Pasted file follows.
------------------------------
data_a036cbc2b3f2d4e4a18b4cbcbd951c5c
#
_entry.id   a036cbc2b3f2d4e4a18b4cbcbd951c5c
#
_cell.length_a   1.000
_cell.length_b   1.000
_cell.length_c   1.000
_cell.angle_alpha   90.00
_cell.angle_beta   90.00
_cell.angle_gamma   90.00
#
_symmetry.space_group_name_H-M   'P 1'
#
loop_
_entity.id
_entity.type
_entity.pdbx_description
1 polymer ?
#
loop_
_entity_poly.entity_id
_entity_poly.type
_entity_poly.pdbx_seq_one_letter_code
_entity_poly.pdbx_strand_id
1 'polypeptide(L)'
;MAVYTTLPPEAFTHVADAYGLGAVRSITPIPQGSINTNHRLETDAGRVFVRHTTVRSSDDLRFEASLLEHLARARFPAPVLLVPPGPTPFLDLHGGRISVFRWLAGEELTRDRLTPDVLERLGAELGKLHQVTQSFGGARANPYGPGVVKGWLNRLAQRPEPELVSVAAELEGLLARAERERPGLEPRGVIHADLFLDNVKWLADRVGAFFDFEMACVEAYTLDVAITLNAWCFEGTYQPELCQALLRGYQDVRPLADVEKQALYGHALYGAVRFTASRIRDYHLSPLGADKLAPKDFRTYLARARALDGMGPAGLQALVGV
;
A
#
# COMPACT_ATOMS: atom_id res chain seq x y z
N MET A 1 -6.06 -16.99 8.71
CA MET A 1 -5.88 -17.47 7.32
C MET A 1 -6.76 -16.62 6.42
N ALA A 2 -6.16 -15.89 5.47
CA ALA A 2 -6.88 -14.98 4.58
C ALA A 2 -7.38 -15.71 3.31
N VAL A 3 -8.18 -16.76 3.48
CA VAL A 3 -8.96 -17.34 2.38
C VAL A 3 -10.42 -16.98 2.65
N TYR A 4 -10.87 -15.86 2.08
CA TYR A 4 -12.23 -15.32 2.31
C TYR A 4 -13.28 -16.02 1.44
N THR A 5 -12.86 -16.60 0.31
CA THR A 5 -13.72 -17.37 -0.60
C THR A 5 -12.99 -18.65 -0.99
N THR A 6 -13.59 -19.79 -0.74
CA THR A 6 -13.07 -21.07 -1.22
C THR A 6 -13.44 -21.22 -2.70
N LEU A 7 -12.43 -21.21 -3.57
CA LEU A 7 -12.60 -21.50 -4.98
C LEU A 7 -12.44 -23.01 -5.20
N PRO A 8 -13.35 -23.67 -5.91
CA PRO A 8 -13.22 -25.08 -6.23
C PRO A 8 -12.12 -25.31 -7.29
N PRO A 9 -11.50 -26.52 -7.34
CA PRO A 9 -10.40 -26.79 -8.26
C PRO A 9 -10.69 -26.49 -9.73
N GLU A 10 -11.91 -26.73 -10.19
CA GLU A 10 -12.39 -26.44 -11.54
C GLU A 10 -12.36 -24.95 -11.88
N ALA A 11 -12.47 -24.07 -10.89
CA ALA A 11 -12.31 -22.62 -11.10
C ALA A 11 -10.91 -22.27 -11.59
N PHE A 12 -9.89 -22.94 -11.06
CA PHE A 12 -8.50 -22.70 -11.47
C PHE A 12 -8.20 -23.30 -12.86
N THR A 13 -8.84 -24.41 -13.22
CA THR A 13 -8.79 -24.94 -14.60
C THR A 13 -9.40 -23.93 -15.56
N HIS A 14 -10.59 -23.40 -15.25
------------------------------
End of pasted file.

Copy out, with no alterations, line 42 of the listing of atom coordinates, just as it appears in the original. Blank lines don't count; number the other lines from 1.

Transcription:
C TYR A 4 -13.28 -16.02 1.44